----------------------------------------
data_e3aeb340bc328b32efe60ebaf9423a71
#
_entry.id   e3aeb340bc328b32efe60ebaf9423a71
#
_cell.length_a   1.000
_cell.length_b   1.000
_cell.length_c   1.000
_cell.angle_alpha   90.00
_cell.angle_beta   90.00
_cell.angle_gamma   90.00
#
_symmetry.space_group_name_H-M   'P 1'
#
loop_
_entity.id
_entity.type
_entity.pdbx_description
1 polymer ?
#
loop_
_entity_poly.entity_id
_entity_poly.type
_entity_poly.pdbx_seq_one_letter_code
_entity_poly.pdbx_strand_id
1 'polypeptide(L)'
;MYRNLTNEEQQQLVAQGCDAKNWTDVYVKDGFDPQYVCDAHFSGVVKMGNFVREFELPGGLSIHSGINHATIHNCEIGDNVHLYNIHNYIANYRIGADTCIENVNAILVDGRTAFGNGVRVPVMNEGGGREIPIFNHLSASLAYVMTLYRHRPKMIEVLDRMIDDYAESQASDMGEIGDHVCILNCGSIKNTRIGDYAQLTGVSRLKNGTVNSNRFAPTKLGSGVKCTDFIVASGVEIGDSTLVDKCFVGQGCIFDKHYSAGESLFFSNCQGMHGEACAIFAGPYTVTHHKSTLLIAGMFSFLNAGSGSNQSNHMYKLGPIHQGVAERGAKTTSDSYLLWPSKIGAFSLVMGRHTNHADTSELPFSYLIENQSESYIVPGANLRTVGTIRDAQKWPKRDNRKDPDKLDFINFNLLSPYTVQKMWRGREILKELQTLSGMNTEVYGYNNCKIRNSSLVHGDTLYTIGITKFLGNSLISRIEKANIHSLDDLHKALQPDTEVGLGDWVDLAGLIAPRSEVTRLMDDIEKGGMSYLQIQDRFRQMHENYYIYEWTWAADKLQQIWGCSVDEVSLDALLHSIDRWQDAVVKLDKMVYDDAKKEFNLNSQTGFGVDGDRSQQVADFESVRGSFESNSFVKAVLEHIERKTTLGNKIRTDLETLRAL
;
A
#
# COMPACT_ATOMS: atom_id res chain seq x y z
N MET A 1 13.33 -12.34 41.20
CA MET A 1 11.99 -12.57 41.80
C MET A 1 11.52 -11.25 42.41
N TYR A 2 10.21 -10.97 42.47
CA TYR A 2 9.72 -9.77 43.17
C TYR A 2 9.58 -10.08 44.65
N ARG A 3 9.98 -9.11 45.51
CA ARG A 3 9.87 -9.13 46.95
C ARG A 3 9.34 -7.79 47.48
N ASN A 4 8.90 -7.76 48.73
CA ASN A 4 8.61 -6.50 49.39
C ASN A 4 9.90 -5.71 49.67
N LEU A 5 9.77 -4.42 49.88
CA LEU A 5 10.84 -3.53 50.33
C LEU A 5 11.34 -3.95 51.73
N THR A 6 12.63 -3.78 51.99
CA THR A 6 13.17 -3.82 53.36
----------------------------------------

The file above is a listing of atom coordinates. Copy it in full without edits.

data_e3aeb340bc328b32efe60ebaf9423a71
#
_entry.id   e3aeb340bc328b32efe60ebaf9423a71
#
_cell.length_a   1.000
_cell.length_b   1.000
_cell.length_c   1.000
_cell.angle_alpha   90.00
_cell.angle_beta   90.00
_cell.angle_gamma   90.00
#
_symmetry.space_group_name_H-M   'P 1'
#
loop_
_entity.id
_entity.type
_entity.pdbx_description
1 polymer ?
#
loop_
_entity_poly.entity_id
_entity_poly.type
_entity_poly.pdbx_seq_one_letter_code
_entity_poly.pdbx_strand_id
1 'polypeptide(L)'
;MYRNLTNEEQQQLVAQGCDAKNWTDVYVKDGFDPQYVCDAHFSGVVKMGNFVREFELPGGLSIHSGINHATIHNCEIGDNVHLYNIHNYIANYRIGADTCIENVNAILVDGRTAFGNGVRVPVMNEGGGREIPIFNHLSASLAYVMTLYRHRPKMIEVLDRMIDDYAESQASDMGEIGDHVCILNCGSIKNTRIGDYAQLTGVSRLKNGTVNSNRFAPTKLGSGVKCTDFIVASGVEIGDSTLVDKCFVGQGCIFDKHYSAGESLFFSNCQGMHGEACAIFAGPYTVTHHKSTLLIAGMFSFLNAGSGSNQSNHMYKLGPIHQGVAERGAKTTSDSYLLWPSKIGAFSLVMGRHTNHADTSELPFSYLIENQSESYIVPGANLRTVGTIRDAQKWPKRDNRKDPDKLDFINFNLLSPYTVQKMWRGREILKELQTLSGMNTEVYGYNNCKIRNSSLVHGDTLYTIGITKFLGNSLISRIEKANIHSLDDLHKALQPDTEVGLGDWVDLAGLIAPRSEVTRLMDDIEKGGMSYLQIQDRFRQMHENYYIYEWTWAADKLQQIWGCSVDEVSLDALLHSIDRWQDAVVKLDKMVYDDAKKEFNLNSQTGFGVDGDRSQQVADFESVRGSFESNSFVKAVLEHIERKTTLGNKIRTDLETLRAL
;
A
#
# COMPACT_ATOMS: atom_id res chain seq x y z
N MET A 1 13.33 -12.34 41.20
CA MET A 1 11.99 -12.57 41.80
C MET A 1 11.52 -11.25 42.41
N TYR A 2 10.21 -10.97 42.47
CA TYR A 2 9.72 -9.77 43.17
C TYR A 2 9.58 -10.08 44.65
N ARG A 3 9.98 -9.11 45.51
CA ARG A 3 9.87 -9.13 46.95
C ARG A 3 9.34 -7.79 47.48
N ASN A 4 8.90 -7.76 48.73
CA ASN A 4 8.61 -6.50 49.39
C ASN A 4 9.90 -5.71 49.67
N LEU A 5 9.77 -4.42 49.88
CA LEU A 5 10.84 -3.53 50.33
C LEU A 5 11.34 -3.95 51.73
N THR A 6 12.63 -3.78 51.99
CA THR A 6 13.17 -3.82 53.36